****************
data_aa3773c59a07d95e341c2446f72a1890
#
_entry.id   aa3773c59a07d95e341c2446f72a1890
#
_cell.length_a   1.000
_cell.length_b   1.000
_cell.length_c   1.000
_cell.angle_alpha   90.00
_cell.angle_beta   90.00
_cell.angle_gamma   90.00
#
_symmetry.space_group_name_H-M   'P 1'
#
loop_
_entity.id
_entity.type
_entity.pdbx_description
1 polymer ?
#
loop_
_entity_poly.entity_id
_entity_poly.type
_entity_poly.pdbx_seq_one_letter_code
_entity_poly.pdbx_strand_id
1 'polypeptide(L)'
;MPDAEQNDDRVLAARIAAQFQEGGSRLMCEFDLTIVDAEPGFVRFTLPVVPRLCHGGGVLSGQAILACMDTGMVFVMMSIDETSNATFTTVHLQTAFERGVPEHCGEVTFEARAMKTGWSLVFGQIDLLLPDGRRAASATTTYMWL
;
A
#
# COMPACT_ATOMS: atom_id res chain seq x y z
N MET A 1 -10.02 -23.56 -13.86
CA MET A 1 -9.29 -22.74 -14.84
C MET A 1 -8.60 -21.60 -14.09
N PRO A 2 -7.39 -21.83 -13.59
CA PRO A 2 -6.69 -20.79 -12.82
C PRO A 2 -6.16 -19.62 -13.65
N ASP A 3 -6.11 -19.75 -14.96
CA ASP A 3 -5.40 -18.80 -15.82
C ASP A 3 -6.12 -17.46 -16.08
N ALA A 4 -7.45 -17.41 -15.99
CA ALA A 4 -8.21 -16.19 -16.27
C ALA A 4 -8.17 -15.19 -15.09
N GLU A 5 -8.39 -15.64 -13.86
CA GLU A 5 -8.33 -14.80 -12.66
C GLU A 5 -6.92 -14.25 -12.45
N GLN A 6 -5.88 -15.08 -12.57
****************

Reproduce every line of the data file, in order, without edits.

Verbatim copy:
data_aa3773c59a07d95e341c2446f72a1890
#
_entry.id   aa3773c59a07d95e341c2446f72a1890
#
_cell.length_a   1.000
_cell.length_b   1.000
_cell.length_c   1.000
_cell.angle_alpha   90.00
_cell.angle_beta   90.00
_cell.angle_gamma   90.00
#
_symmetry.space_group_name_H-M   'P 1'
#
loop_
_entity.id
_entity.type
_entity.pdbx_description
1 polymer ?
#
loop_
_entity_poly.entity_id
_entity_poly.type
_entity_poly.pdbx_seq_one_letter_code
_entity_poly.pdbx_strand_id
1 'polypeptide(L)'
;MPDAEQNDDRVLAARIAAQFQEGGSRLMCEFDLTIVDAEPGFVRFTLPVVPRLCHGGGVLSGQAILACMDTGMVFVMMSIDETSNATFTTVHLQTAFERGVPEHCGEVTFEARAMKTGWSLVFGQIDLLLPDGRRAASATTTYMWL
;
A
#
# COMPACT_ATOMS: atom_id res chain seq x y z
N MET A 1 -10.02 -23.56 -13.86
CA MET A 1 -9.29 -22.74 -14.84
C MET A 1 -8.60 -21.60 -14.09
N PRO A 2 -7.39 -21.83 -13.59
CA PRO A 2 -6.69 -20.79 -12.82
C PRO A 2 -6.16 -19.62 -13.65
N ASP A 3 -6.11 -19.75 -14.96
CA ASP A 3 -5.40 -18.80 -15.82
C ASP A 3 -6.12 -17.46 -16.08
N ALA A 4 -7.45 -17.41 -15.99
CA ALA A 4 -8.21 -16.19 -16.27
C ALA A 4 -8.17 -15.19 -15.09
N GLU A 5 -8.39 -15.64 -13.86
CA GLU A 5 -8.33 -14.80 -12.66
C GLU A 5 -6.92 -14.25 -12.45
N GLN A 6 -5.88 -15.08 -12.57